Another challenging part of settling in is missing usual routines and what you "could" be doing if you were at home. One of the things I have now realised is how much effort parents put into organising activities for you, for the past couple of weeks I have been trying to find a dance school to take lessons at and I have discovered how many carefully crafted emails it takes to organise going to just one dance class a week. I now understand the length of this process and I am so grateful to my mum for organising 10 + hours of dance classes per week as well as juggling my brother and her own personal activities . Living in The Netherlands has given me a great opportunity to take organisation into my own hands and I think this is a beneficial experience for the future.

Day trip to Leiden

Sunday 17th February- Today I went on a double decker train to Leiden with my local co-ordinator and two other exchange students, we explored some beautifully grand historical churches that were built in 1150! We also visited the Leiden windmill visited a few shops and a small market. It was a perfect sunny day too! I think winter is finally leaving (fingers crossed)

In the past week I've been going on quite a few runs around my neighbourhood, It's been a great way learn about my town and get some exercise in.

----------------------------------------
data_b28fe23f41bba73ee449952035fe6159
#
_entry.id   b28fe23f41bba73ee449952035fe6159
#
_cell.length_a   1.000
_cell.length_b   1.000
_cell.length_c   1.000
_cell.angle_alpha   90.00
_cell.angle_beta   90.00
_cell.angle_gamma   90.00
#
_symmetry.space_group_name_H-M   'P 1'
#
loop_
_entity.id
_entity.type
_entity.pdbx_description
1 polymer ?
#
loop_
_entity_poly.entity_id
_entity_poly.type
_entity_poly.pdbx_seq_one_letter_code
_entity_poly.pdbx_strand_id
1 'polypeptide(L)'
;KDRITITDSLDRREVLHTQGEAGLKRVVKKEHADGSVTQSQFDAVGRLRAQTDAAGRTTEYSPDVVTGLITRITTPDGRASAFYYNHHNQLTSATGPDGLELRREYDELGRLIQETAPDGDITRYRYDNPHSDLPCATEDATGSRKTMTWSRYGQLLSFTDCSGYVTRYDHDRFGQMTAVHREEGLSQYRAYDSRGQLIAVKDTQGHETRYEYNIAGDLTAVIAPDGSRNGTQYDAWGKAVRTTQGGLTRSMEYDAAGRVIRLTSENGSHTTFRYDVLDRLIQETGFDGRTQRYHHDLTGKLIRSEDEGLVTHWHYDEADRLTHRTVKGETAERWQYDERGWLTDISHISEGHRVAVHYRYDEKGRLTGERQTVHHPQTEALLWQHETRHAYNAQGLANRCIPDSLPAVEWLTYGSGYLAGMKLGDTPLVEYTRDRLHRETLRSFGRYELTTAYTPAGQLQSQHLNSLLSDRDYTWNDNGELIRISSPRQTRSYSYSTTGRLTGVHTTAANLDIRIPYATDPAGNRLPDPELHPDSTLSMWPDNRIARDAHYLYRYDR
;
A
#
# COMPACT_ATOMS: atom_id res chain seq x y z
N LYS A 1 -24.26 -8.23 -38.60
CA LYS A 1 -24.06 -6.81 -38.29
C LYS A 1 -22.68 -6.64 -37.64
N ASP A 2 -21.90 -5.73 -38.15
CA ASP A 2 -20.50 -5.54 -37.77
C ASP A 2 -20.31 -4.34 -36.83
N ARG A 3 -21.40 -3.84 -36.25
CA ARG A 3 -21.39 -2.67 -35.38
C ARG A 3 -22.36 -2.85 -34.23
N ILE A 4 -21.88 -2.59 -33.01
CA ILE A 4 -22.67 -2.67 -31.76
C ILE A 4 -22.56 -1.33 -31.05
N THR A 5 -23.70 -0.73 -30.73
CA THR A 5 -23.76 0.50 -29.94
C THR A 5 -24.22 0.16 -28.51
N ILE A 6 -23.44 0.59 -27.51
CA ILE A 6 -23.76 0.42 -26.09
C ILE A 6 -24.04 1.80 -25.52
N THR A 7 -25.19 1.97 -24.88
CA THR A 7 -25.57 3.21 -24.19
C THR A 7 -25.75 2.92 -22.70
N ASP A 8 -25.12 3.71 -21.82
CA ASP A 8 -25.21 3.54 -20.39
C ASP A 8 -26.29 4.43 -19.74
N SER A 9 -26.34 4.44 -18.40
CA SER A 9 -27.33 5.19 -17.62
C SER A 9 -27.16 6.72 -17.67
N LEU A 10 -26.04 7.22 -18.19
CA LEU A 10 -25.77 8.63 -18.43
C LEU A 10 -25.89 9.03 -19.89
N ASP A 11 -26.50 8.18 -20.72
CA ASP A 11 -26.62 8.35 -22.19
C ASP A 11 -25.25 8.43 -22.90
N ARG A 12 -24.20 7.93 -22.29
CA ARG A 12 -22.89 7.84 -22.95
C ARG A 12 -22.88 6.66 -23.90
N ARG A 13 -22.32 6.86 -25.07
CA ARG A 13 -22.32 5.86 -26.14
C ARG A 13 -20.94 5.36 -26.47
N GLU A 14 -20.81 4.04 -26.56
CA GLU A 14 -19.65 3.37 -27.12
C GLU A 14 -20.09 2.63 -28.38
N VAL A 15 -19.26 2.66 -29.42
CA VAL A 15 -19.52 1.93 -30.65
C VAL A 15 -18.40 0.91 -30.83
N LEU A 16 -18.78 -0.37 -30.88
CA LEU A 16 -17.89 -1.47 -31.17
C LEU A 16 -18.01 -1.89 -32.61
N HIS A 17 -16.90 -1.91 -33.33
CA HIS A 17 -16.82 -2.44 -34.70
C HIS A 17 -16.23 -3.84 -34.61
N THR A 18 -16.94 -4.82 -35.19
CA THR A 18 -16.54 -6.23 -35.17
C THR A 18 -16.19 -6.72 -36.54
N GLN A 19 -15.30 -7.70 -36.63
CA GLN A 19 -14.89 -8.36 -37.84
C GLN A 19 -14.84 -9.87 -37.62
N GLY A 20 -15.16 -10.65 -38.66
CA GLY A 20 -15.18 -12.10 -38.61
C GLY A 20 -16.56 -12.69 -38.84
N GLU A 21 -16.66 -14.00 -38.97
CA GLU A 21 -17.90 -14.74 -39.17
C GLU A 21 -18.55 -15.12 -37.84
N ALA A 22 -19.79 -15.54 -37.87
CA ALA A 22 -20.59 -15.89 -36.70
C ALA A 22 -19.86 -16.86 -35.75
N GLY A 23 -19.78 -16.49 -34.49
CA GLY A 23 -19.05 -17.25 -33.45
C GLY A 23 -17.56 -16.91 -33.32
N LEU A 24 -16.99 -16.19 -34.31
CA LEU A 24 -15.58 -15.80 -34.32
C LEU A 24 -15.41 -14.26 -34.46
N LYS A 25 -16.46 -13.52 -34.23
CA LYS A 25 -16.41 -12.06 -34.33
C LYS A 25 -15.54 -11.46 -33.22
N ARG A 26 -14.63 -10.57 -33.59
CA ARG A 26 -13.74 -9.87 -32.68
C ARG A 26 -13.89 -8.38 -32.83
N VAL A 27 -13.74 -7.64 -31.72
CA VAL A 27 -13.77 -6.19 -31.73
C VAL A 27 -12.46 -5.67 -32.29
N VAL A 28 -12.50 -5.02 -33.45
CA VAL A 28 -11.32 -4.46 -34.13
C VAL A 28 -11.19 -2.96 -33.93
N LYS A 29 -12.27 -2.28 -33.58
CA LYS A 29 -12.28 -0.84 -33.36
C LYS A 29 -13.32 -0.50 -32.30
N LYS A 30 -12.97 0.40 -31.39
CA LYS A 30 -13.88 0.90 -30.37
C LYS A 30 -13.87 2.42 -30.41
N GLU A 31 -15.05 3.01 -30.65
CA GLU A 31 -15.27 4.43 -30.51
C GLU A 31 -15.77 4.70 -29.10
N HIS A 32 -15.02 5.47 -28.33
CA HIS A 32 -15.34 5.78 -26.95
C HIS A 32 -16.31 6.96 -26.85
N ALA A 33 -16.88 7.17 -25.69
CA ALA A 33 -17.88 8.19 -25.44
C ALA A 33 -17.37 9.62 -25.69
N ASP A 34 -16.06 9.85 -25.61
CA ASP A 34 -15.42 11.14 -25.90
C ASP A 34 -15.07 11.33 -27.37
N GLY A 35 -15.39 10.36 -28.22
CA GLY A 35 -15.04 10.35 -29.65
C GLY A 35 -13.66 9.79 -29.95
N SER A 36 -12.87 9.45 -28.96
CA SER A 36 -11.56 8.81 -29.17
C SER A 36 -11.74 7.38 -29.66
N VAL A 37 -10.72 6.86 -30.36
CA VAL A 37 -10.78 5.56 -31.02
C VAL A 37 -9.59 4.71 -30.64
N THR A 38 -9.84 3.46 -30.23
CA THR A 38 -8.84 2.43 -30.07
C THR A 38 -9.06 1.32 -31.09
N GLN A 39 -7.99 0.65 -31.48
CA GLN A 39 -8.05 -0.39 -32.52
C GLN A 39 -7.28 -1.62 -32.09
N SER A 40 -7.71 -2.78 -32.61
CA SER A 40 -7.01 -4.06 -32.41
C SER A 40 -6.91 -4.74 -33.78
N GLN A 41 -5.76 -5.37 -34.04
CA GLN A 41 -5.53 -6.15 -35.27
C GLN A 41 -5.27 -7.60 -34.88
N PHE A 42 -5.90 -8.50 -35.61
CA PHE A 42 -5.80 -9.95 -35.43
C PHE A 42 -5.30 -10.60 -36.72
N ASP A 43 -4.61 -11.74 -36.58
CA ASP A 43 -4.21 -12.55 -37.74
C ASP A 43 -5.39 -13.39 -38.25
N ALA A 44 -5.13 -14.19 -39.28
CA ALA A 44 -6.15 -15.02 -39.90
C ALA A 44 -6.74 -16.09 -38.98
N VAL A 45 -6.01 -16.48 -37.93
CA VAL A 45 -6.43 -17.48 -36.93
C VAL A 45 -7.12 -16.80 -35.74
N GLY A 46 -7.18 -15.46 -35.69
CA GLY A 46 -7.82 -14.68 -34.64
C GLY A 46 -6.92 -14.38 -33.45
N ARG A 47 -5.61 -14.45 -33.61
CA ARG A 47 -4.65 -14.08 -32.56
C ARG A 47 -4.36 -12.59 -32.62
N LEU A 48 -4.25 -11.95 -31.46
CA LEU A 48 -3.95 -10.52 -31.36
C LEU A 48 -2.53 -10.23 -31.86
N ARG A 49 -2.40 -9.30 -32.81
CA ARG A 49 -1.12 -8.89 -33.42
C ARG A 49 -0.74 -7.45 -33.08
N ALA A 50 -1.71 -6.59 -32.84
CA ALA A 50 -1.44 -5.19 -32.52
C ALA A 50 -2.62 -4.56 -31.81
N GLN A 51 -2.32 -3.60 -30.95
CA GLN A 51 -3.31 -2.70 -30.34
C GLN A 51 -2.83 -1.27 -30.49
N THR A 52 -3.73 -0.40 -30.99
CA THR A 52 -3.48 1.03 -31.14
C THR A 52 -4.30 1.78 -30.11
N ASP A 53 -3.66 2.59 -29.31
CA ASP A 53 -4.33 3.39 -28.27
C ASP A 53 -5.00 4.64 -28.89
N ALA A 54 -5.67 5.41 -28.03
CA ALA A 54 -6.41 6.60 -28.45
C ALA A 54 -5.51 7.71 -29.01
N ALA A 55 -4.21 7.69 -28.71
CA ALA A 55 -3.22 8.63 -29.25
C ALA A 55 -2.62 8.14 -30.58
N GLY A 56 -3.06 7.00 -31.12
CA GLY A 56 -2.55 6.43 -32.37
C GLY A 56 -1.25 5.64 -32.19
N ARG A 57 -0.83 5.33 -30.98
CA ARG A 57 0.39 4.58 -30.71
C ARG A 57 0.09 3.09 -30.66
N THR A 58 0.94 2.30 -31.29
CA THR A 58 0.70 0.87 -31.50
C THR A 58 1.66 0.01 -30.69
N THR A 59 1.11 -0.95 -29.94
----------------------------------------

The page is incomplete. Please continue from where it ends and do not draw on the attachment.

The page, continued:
Heres a few pics of sights from my runs -->

My trip to, and first week in The Netherlands has been an experience I will never forget. From saying goodbye in Auckland to independently navigating the extensive Pudong Airport. From the Aussies teasing me about bringing Marmite and meeting new people and forgetting all their confusing Dutch names. My trip to Holland was definitely a challenge and not everything went as smoothly as I hoped it but that hasn't stopped me from grabbing hold of the good times and letting the not so good ones slip through my fingers. While I write this it is snowing for the second time since I arrived and I thought I might say that is quite a magic sight watching the snowflakes fall swiftly to the ground while I am rugged up on the couch with some "warme chocolademelk" and Kiki the host cat curled up on top of me.